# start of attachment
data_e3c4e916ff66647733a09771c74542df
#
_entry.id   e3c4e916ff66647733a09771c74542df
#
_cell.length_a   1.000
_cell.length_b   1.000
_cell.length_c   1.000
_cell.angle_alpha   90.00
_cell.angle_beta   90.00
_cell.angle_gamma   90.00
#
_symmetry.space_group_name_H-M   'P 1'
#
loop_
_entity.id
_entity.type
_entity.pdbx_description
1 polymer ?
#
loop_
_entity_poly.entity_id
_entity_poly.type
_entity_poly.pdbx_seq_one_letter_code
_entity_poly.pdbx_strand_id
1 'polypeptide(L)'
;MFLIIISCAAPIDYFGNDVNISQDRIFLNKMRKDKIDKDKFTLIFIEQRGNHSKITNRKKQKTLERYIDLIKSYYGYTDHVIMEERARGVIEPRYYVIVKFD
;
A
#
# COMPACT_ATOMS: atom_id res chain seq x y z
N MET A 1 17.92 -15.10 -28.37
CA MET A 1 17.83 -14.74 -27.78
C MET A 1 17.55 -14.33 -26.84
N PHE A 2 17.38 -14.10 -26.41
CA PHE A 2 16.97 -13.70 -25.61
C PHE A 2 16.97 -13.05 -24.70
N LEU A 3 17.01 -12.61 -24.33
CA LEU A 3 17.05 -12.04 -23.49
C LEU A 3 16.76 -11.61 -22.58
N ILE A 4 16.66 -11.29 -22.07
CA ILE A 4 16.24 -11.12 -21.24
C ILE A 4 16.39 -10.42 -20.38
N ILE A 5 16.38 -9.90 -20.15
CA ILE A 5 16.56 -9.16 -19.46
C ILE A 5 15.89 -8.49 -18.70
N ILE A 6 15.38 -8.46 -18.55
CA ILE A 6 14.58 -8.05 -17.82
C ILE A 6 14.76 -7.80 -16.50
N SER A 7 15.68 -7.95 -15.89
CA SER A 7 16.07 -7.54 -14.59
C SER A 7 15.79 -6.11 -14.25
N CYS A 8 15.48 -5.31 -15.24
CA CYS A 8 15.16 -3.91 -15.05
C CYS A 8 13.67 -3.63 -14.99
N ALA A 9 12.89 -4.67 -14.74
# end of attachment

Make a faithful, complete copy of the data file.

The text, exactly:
data_e3c4e916ff66647733a09771c74542df
#
_entry.id   e3c4e916ff66647733a09771c74542df
#
_cell.length_a   1.000
_cell.length_b   1.000
_cell.length_c   1.000
_cell.angle_alpha   90.00
_cell.angle_beta   90.00
_cell.angle_gamma   90.00
#
_symmetry.space_group_name_H-M   'P 1'
#
loop_
_entity.id
_entity.type
_entity.pdbx_description
1 polymer ?
#
loop_
_entity_poly.entity_id
_entity_poly.type
_entity_poly.pdbx_seq_one_letter_code
_entity_poly.pdbx_strand_id
1 'polypeptide(L)'
;MFLIIISCAAPIDYFGNDVNISQDRIFLNKMRKDKIDKDKFTLIFIEQRGNHSKITNRKKQKTLERYIDLIKSYYGYTDHVIMEERARGVIEPRYYVIVKFD
;
A
#
# COMPACT_ATOMS: atom_id res chain seq x y z
N MET A 1 17.92 -15.10 -28.37
CA MET A 1 17.83 -14.74 -27.78
C MET A 1 17.55 -14.33 -26.84
N PHE A 2 17.38 -14.10 -26.41
CA PHE A 2 16.97 -13.70 -25.61
C PHE A 2 16.97 -13.05 -24.70
N LEU A 3 17.01 -12.61 -24.33
CA LEU A 3 17.05 -12.04 -23.49
C LEU A 3 16.76 -11.61 -22.58
N ILE A 4 16.66 -11.29 -22.07
CA ILE A 4 16.24 -11.12 -21.24
C ILE A 4 16.39 -10.42 -20.38
N ILE A 5 16.38 -9.90 -20.15
CA ILE A 5 16.56 -9.16 -19.46
C ILE A 5 15.89 -8.49 -18.70
N ILE A 6 15.38 -8.46 -18.55
CA ILE A 6 14.58 -8.05 -17.82
C ILE A 6 14.76 -7.80 -16.50
N SER A 7 15.68 -7.95 -15.89
CA SER A 7 16.07 -7.54 -14.59
C SER A 7 15.79 -6.11 -14.25
N CYS A 8 15.48 -5.31 -15.24
CA CYS A 8 15.16 -3.91 -15.05
C CYS A 8 13.67 -3.63 -14.99
N ALA A 9 12.89 -4.67 -14.74